The Source of Healing

Enlisting mind, body and spirit to heal

Teflon Undermining Fertility?

Study warns nonstick pans may impact fertility.

In this winter of our discontent, when the investment advisor next-door, a Midwestern governor and even something as innocuously middle-American as peanut butter have been unmasked as potential threats, I've got another wolf in sheep's clothing to add to your list - nonstick pans. A serious environmental hazard to your health and fertility may be right under your nose when you scramble your eggs in the morning. The non-stick surface on pans releases a chemical when heated, pefluorooctanoate (PFOA), that appears to have toxic effects on the liver, immune system and reproductive organs. Now the latest research points to nonstick pans as one explanation for declining fertility in America, which is currently at historic lows (in vitro octuplets notwithstanding).

Evidence has been building about the dangers of Teflon and its relatives, Scothguard and other industrial chemicals in the class known as perfluorinated chemicals (PFCs.) The controversial manmade molecules widely used in consumer products have been associated in the lab with the growth of testicular, breast, liver and prostate tumors. The PFC family of chemicals is also classified by the E.P.A. as probable hormone disruptors, with the potential for producing wide-ranging hormonal effects considered harmful to women's reproductive systems, though both the E.P.A. and F.D.A. have so far caved to corporate arm-twisting and declined to ban them from use.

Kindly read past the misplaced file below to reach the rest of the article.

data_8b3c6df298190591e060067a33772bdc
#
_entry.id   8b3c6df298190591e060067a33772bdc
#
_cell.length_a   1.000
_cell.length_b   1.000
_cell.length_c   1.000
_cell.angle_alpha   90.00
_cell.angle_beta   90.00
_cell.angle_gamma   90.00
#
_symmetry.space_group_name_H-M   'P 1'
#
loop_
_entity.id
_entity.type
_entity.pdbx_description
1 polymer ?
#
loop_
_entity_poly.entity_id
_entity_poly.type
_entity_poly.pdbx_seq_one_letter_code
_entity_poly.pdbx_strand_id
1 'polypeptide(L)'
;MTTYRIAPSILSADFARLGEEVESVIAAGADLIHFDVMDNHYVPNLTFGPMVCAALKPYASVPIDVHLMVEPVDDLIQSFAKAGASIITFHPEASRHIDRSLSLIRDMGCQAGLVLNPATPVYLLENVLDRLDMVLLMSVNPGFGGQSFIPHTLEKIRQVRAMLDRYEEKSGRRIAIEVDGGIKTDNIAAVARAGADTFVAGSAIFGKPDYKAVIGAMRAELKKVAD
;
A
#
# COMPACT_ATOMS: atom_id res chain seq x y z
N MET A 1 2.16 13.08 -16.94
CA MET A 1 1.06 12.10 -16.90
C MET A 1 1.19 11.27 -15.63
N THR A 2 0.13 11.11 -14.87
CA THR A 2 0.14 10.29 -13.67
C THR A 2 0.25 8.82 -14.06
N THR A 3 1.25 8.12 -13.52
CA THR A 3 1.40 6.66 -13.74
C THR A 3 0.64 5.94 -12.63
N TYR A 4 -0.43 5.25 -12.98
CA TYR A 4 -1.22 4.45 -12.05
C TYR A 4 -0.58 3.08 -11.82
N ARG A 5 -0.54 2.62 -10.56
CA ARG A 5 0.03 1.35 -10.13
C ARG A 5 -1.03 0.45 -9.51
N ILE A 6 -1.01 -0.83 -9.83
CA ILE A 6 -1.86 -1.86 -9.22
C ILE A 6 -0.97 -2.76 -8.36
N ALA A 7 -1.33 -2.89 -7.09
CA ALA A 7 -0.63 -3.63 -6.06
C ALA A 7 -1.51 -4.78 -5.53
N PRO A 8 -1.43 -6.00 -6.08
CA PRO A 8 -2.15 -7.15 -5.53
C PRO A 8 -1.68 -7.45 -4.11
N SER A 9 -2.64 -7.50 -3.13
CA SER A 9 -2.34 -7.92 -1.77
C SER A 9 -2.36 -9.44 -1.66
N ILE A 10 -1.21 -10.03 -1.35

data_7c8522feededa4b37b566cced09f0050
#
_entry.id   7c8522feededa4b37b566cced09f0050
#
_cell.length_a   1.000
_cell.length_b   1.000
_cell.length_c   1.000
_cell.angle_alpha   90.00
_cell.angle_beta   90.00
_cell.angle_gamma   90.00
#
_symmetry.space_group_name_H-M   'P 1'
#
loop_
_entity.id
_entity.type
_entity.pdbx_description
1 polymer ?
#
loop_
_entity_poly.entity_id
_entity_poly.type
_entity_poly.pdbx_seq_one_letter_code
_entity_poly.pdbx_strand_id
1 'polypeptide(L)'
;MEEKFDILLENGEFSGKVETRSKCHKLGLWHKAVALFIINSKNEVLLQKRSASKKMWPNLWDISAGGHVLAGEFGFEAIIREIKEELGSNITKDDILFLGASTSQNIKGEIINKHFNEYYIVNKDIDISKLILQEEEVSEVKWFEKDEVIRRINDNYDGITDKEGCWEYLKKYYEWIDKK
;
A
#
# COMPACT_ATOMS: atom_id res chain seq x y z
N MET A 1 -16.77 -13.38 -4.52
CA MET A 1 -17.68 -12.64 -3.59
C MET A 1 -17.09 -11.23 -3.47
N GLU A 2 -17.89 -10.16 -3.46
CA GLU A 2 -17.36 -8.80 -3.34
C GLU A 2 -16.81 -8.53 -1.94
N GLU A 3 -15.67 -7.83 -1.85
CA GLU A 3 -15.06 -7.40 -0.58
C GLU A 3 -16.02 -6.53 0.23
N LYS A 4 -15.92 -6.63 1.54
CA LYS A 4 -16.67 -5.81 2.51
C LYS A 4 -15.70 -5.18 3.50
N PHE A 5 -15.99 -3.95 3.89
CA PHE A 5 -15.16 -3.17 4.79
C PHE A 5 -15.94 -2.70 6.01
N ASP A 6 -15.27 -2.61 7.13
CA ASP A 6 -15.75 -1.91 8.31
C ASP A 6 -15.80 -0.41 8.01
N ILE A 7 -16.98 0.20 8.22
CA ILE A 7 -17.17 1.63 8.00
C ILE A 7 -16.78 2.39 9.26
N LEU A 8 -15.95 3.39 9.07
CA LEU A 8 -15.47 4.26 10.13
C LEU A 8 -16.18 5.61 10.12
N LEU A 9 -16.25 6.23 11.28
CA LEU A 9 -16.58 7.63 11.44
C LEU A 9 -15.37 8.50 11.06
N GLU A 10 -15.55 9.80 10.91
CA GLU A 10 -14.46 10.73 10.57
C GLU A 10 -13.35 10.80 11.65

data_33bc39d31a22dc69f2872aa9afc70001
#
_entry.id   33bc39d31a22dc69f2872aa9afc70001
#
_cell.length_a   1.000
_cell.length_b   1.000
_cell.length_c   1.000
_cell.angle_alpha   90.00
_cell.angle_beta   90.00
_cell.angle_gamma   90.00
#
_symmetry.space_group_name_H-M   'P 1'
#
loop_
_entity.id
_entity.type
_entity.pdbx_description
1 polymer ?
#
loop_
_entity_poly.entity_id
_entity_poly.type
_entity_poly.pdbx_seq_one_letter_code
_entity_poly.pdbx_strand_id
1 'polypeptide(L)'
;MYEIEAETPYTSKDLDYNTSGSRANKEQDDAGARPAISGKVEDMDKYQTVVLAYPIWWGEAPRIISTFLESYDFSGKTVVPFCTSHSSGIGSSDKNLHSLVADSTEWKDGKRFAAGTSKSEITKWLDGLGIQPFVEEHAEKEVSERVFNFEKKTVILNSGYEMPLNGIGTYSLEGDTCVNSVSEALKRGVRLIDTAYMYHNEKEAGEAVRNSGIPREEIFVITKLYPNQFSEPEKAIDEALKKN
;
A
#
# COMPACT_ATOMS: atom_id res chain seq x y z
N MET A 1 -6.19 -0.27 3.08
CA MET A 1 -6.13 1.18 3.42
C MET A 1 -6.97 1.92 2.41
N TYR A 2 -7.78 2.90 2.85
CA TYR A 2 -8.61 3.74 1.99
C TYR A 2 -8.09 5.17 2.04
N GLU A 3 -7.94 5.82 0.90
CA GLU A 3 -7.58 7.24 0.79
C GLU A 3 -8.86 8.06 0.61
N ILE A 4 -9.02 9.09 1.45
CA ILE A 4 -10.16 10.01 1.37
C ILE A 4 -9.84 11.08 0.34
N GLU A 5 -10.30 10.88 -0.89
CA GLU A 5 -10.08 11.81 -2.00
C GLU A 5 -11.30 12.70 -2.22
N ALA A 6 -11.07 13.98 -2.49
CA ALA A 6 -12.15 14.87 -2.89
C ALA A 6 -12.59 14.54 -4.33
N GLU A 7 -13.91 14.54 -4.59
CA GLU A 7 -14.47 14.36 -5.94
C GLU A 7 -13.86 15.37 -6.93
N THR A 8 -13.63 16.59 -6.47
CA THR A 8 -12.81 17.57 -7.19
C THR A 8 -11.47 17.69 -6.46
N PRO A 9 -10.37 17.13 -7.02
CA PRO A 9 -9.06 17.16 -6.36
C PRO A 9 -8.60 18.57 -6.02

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This month a new study from the Department of Epidemiology, School of Public Health at U.C.L.A. added credibility to this suspicion. Looking at a database of more than 40,000 women (in Denmark, where they also have PFC and fertility problems), researchers uncovered a remarkably strong association between blood-levels of these chemicals and infertility (measured as time to pregnancy from attempted natural conception). In the study the odds of infertility increased from as much as 70% to 134% for the women with PFC blood-levels found in the general population. While government regulators seem to greet this news with a big yawn, I just can't accept this strong a suggestion of risk. I recommend throwing away the pans...today!

You may ask how did these toxins get inside of us all? (About 95% of Americans, according to the Centers for Disease Control, have these pervasive industrial chemicals floating around in our blood streams.) Back in the Seventies, when better living through chemistry was the battle cry, these versatile, carbon-based chemicals (that persist in the environment and can stay in your body's fatty tissues for years) were grandfathered into the food supply with scant safety data.

Since then they've been put to use in everything from pots and pans to upholstery, carpeting, fire-proof pajamas and food packaging. We've been inadvertently consuming them for decades (PFCs are so pervasive they are even detected in drinking water.) I'm most worried about the nonstick pans because heat has been shown to release the chemicals into food.